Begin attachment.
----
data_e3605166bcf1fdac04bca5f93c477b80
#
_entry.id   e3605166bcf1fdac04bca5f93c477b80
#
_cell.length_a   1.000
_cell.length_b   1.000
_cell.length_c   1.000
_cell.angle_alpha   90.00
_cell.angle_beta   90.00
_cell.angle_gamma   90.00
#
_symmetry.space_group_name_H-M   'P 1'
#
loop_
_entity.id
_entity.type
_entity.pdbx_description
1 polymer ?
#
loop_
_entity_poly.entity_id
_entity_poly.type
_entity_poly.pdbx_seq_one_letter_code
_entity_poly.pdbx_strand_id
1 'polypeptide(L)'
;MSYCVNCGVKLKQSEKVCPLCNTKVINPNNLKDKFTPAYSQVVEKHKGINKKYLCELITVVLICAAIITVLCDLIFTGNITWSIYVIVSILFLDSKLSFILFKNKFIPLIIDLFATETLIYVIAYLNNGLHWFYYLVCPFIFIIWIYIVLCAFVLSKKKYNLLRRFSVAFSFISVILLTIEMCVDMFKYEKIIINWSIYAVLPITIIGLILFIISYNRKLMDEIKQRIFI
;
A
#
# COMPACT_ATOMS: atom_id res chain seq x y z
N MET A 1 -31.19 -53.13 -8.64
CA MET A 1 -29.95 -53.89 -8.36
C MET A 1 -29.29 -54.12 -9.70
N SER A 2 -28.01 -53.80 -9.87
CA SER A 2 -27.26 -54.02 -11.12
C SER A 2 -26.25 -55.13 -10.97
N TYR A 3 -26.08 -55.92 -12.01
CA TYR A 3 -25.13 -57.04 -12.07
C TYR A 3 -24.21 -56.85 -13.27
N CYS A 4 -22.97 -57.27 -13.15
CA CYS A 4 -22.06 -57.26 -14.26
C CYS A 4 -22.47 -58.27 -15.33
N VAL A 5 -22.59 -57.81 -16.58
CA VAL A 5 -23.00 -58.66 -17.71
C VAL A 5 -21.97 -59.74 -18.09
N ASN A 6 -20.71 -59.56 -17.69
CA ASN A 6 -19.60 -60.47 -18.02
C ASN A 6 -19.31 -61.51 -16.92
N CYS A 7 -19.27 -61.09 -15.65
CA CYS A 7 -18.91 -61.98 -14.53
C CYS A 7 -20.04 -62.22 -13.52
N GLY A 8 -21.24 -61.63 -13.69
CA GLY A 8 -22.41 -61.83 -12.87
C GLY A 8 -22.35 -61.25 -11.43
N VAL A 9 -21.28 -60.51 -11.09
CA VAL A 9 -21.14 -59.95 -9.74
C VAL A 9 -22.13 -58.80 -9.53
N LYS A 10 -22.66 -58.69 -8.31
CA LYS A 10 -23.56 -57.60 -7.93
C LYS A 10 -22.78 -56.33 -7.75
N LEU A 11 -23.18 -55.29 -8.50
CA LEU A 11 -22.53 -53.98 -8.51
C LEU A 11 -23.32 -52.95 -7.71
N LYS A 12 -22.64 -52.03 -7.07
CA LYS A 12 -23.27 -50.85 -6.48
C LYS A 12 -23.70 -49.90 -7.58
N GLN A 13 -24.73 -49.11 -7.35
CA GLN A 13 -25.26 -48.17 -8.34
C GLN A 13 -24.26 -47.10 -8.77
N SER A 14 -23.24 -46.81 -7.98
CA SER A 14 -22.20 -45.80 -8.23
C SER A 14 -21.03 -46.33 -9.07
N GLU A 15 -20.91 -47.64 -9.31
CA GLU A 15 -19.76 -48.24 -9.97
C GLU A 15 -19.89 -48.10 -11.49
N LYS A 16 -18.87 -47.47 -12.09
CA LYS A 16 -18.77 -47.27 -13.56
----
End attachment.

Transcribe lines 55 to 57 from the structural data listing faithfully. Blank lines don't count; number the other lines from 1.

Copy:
N VAL A 9 -21.28 -60.51 -11.09
CA VAL A 9 -21.14 -59.95 -9.74
C VAL A 9 -22.13 -58.80 -9.53